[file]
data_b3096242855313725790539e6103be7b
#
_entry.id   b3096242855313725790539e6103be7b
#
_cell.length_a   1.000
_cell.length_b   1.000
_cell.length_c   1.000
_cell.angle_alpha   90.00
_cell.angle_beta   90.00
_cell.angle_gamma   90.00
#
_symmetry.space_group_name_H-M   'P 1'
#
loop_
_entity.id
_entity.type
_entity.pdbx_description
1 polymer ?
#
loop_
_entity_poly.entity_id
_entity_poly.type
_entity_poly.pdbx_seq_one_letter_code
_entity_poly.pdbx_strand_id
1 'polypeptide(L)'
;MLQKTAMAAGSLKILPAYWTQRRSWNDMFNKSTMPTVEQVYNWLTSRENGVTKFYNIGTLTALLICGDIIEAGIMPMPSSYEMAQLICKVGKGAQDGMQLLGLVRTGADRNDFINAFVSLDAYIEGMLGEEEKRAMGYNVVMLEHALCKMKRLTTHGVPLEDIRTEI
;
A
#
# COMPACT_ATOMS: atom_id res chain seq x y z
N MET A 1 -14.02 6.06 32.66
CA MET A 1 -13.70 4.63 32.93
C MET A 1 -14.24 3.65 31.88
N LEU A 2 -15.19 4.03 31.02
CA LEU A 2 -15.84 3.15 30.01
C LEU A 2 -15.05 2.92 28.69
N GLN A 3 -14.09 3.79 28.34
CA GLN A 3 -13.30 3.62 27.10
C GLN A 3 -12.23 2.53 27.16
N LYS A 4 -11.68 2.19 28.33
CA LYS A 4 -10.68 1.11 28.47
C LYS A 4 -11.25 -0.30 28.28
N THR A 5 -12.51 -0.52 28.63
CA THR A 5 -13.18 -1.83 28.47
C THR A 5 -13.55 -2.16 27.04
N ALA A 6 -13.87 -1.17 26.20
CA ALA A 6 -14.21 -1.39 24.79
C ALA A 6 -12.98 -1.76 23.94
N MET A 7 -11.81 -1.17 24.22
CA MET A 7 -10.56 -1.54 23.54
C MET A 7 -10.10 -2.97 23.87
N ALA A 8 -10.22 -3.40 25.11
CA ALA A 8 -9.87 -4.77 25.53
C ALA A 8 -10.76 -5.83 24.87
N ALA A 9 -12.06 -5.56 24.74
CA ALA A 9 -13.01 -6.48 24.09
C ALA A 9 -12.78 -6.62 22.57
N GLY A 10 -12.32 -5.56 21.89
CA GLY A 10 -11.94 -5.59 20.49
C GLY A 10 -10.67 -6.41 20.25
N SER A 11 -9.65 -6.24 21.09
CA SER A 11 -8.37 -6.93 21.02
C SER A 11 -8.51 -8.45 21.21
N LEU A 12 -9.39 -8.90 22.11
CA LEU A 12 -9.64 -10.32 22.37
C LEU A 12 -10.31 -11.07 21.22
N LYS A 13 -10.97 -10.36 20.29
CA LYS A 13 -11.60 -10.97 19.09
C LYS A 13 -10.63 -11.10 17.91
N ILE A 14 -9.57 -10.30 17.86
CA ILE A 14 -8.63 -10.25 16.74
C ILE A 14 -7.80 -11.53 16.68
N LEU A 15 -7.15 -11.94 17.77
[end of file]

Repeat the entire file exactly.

data_b3096242855313725790539e6103be7b
#
_entry.id   b3096242855313725790539e6103be7b
#
_cell.length_a   1.000
_cell.length_b   1.000
_cell.length_c   1.000
_cell.angle_alpha   90.00
_cell.angle_beta   90.00
_cell.angle_gamma   90.00
#
_symmetry.space_group_name_H-M   'P 1'
#
loop_
_entity.id
_entity.type
_entity.pdbx_description
1 polymer ?
#
loop_
_entity_poly.entity_id
_entity_poly.type
_entity_poly.pdbx_seq_one_letter_code
_entity_poly.pdbx_strand_id
1 'polypeptide(L)'
;MLQKTAMAAGSLKILPAYWTQRRSWNDMFNKSTMPTVEQVYNWLTSRENGVTKFYNIGTLTALLICGDIIEAGIMPMPSSYEMAQLICKVGKGAQDGMQLLGLVRTGADRNDFINAFVSLDAYIEGMLGEEEKRAMGYNVVMLEHALCKMKRLTTHGVPLEDIRTEI
;
A
#
# COMPACT_ATOMS: atom_id res chain seq x y z
N MET A 1 -14.02 6.06 32.66
CA MET A 1 -13.70 4.63 32.93
C MET A 1 -14.24 3.65 31.88
N LEU A 2 -15.19 4.03 31.02
CA LEU A 2 -15.84 3.15 30.01
C LEU A 2 -15.05 2.92 28.69
N GLN A 3 -14.09 3.79 28.34
CA GLN A 3 -13.30 3.62 27.10
C GLN A 3 -12.23 2.53 27.16
N LYS A 4 -11.68 2.19 28.33
CA LYS A 4 -10.68 1.11 28.47
C LYS A 4 -11.25 -0.30 28.28
N THR A 5 -12.51 -0.52 28.63
CA THR A 5 -13.18 -1.83 28.47
C THR A 5 -13.55 -2.16 27.04
N ALA A 6 -13.87 -1.17 26.20
CA ALA A 6 -14.21 -1.39 24.79
C ALA A 6 -12.98 -1.76 23.94
N MET A 7 -11.81 -1.17 24.22
CA MET A 7 -10.56 -1.54 23.54
C MET A 7 -10.10 -2.97 23.87
N ALA A 8 -10.22 -3.40 25.11
CA ALA A 8 -9.87 -4.77 25.53
C ALA A 8 -10.76 -5.83 24.87
N ALA A 9 -12.06 -5.56 24.74
CA ALA A 9 -13.01 -6.48 24.09
C ALA A 9 -12.78 -6.62 22.57
N GLY A 10 -12.32 -5.56 21.89
CA GLY A 10 -11.94 -5.59 20.49
C GLY A 10 -10.67 -6.41 20.25
N SER A 11 -9.65 -6.24 21.09
CA SER A 11 -8.37 -6.93 21.02
C SER A 11 -8.51 -8.45 21.21
N LEU A 12 -9.39 -8.90 22.11
CA LEU A 12 -9.64 -10.32 22.37
C LEU A 12 -10.31 -11.07 21.22
N LYS A 13 -10.97 -10.36 20.29
CA LYS A 13 -11.60 -10.97 19.09
C LYS A 13 -10.63 -11.10 17.91
N ILE A 14 -9.57 -10.30 17.86
CA ILE A 14 -8.63 -10.25 16.74
C ILE A 14 -7.80 -11.53 16.68
N LEU A 15 -7.15 -11.94 17.77